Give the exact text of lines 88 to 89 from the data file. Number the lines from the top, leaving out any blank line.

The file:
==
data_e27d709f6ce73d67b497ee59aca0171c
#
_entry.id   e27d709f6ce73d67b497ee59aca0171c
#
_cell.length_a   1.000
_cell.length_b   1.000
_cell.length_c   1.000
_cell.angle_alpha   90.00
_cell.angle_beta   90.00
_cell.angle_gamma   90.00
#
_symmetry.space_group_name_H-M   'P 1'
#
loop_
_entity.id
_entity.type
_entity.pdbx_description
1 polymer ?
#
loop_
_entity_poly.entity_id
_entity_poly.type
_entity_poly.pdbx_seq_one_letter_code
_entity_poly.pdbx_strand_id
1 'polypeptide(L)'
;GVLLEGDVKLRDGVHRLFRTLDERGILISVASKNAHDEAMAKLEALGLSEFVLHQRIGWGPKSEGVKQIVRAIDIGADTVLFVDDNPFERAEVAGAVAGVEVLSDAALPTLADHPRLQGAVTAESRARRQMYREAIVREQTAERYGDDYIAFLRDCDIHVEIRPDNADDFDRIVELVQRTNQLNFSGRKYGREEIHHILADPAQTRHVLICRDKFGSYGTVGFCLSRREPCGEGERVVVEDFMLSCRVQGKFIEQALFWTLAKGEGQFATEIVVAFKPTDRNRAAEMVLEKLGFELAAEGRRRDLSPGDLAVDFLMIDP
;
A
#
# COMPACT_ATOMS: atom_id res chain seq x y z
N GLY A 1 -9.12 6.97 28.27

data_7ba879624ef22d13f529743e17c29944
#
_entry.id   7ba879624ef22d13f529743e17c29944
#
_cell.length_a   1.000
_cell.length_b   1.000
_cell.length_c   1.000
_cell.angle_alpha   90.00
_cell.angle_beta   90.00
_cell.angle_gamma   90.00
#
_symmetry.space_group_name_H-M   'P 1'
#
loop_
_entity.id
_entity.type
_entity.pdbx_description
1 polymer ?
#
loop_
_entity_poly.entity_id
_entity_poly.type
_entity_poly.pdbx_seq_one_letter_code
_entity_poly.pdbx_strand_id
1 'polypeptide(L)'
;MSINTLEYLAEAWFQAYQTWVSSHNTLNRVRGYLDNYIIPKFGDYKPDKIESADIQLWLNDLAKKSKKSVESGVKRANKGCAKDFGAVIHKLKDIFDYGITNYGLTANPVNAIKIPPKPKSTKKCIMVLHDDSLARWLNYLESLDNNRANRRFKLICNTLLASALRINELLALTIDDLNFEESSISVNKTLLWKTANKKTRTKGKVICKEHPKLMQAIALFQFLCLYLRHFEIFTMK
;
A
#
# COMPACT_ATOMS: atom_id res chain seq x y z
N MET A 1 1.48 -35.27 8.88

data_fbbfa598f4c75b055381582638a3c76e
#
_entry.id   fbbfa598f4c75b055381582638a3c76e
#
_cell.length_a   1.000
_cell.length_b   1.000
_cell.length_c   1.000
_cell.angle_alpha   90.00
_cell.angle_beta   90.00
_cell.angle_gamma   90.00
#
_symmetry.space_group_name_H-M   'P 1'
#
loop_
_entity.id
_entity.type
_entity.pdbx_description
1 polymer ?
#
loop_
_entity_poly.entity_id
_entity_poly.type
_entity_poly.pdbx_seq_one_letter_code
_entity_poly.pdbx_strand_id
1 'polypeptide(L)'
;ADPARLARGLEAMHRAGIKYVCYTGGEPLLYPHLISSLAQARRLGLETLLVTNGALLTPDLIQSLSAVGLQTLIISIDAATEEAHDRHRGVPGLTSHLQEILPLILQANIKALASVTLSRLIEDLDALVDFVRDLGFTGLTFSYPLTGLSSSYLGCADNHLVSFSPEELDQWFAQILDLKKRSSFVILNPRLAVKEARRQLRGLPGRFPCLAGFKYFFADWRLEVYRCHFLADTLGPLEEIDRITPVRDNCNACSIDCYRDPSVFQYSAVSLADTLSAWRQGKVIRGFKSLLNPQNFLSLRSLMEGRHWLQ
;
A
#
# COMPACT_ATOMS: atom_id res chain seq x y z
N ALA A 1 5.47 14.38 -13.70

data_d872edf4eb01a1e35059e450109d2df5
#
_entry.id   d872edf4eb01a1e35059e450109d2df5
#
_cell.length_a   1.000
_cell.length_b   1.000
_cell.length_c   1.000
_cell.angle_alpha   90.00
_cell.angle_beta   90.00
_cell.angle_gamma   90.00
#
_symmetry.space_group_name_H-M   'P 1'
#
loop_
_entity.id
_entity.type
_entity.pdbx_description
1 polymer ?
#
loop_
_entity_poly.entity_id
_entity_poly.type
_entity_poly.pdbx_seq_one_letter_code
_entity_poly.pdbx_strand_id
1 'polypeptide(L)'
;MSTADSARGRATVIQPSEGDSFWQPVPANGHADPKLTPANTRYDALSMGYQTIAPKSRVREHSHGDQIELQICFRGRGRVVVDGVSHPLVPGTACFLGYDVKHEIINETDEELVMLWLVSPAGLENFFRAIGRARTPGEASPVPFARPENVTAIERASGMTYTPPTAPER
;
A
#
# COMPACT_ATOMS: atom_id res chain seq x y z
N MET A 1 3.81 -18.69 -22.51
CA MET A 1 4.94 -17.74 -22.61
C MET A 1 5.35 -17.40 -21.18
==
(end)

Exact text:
;ADPARLARGLEAMHRAGIKYVCYTGGEPLLYPHLISSLAQARRLGLETLLVTNGALLTPDLIQSLSAVGLQTLIISIDAATEEAHDRHRGVPGLTSHLQEILPLILQANIKALASVTLSRLIEDLDALVDFVRDLGFTGLTFSYPLTGLSSSYLGCADNHLVSFSPEELDQWFAQILDLKKRSSFVILNPRLAVKEARRQLRGLPGRFPCLAGFKYFFADWRLEVYRCHFLADTLGPLEEIDRITPVRDNCNACSIDCYRDPSVFQYSAVSLADTLSAWRQGKVIRGFKSLLNPQNFLSLRSLMEGRHWLQ
;